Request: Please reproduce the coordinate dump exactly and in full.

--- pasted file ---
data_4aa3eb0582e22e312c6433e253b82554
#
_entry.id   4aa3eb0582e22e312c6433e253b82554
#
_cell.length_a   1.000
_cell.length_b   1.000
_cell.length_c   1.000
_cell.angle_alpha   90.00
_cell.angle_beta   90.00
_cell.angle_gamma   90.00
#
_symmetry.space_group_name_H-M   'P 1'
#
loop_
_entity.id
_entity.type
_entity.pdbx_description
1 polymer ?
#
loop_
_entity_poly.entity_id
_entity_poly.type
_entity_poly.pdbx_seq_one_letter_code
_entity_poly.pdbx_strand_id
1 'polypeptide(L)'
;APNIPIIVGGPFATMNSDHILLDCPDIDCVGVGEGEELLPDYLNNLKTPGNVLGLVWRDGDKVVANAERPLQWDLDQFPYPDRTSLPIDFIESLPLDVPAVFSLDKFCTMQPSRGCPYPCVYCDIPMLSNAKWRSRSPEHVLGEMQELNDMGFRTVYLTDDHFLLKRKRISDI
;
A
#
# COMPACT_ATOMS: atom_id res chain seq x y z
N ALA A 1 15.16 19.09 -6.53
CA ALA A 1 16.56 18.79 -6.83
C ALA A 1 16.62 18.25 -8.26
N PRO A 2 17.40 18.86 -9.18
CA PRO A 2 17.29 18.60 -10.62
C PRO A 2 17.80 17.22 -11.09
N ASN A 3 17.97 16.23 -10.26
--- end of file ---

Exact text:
data_4aa3eb0582e22e312c6433e253b82554
#
_entry.id   4aa3eb0582e22e312c6433e253b82554
#
_cell.length_a   1.000
_cell.length_b   1.000
_cell.length_c   1.000
_cell.angle_alpha   90.00
_cell.angle_beta   90.00
_cell.angle_gamma   90.00
#
_symmetry.space_group_name_H-M   'P 1'
#
loop_
_entity.id
_entity.type
_entity.pdbx_description
1 polymer ?
#
loop_
_entity_poly.entity_id
_entity_poly.type
_entity_poly.pdbx_seq_one_letter_code
_entity_poly.pdbx_strand_id
1 'polypeptide(L)'
;APNIPIIVGGPFATMNSDHILLDCPDIDCVGVGEGEELLPDYLNNLKTPGNVLGLVWRDGDKVVANAERPLQWDLDQFPYPDRTSLPIDFIESLPLDVPAVFSLDKFCTMQPSRGCPYPCVYCDIPMLSNAKWRSRSPEHVLGEMQELNDMGFRTVYLTDDHFLLKRKRISDI
;
A
#
# COMPACT_ATOMS: atom_id res chain seq x y z
N ALA A 1 15.16 19.09 -6.53
CA ALA A 1 16.56 18.79 -6.83
C ALA A 1 16.62 18.25 -8.26
N PRO A 2 17.40 18.86 -9.18
CA PRO A 2 17.29 18.60 -10.62
C PRO A 2 17.80 17.22 -11.09
N ASN A 3 17.97 16.23 -10.26